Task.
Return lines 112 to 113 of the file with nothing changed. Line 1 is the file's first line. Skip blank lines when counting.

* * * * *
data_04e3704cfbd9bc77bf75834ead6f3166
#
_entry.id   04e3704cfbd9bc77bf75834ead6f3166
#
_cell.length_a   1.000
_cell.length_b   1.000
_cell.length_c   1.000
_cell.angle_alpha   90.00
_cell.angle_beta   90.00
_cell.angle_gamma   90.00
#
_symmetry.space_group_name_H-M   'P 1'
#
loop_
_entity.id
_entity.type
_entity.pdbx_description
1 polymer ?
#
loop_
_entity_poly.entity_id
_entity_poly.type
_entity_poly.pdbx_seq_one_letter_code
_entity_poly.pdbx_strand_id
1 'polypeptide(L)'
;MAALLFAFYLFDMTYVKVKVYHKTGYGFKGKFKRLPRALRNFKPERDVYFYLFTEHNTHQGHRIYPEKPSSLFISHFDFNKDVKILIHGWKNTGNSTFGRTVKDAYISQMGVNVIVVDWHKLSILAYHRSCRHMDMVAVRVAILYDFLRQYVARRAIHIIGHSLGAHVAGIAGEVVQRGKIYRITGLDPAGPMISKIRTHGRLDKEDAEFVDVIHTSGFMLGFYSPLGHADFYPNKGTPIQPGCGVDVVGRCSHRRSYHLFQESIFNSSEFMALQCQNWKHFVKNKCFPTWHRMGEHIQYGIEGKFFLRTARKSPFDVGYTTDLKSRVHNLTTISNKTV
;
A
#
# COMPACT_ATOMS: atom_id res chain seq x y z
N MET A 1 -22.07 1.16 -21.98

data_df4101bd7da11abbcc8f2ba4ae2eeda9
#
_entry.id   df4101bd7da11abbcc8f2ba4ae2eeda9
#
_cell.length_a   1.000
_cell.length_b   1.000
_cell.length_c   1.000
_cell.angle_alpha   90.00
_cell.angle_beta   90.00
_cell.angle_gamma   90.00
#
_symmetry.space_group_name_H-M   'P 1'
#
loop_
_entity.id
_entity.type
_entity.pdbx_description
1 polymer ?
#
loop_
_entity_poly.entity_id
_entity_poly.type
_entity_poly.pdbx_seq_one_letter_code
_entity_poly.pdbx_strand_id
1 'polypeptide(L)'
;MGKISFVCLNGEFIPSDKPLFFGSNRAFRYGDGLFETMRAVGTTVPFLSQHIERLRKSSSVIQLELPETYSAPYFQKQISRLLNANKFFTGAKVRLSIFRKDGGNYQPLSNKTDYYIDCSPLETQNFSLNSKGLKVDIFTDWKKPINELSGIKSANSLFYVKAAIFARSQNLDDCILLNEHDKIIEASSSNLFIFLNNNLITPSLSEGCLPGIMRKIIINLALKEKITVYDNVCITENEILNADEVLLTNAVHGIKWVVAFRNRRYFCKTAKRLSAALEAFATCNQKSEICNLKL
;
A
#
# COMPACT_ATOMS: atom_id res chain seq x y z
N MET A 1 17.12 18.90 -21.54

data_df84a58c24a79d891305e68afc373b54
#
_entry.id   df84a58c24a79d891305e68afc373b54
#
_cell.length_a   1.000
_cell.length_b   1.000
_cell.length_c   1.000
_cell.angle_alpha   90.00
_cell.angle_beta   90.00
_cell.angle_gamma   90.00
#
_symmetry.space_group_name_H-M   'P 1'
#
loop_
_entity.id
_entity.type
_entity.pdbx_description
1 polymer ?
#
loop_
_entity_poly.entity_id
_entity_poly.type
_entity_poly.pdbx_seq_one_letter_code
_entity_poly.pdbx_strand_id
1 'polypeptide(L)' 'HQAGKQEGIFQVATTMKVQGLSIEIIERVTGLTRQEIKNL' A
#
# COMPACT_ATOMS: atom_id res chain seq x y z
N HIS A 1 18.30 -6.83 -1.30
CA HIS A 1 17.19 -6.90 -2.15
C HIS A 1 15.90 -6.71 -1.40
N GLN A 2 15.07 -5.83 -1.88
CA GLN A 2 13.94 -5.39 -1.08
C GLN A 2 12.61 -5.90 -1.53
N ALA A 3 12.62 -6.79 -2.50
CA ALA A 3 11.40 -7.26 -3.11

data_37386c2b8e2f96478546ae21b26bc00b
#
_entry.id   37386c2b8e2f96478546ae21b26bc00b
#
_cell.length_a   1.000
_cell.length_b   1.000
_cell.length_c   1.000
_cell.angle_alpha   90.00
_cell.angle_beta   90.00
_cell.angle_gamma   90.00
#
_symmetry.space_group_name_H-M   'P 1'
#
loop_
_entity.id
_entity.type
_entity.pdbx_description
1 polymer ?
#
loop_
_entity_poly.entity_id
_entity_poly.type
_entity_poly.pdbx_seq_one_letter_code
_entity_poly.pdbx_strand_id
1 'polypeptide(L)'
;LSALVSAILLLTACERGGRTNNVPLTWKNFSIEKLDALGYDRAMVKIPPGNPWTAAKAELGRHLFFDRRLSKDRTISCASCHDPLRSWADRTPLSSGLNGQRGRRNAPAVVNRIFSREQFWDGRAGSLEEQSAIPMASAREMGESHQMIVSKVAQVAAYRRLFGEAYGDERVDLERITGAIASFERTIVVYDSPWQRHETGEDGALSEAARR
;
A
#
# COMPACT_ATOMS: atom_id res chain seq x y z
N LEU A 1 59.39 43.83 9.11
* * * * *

_entity.id
_entity.type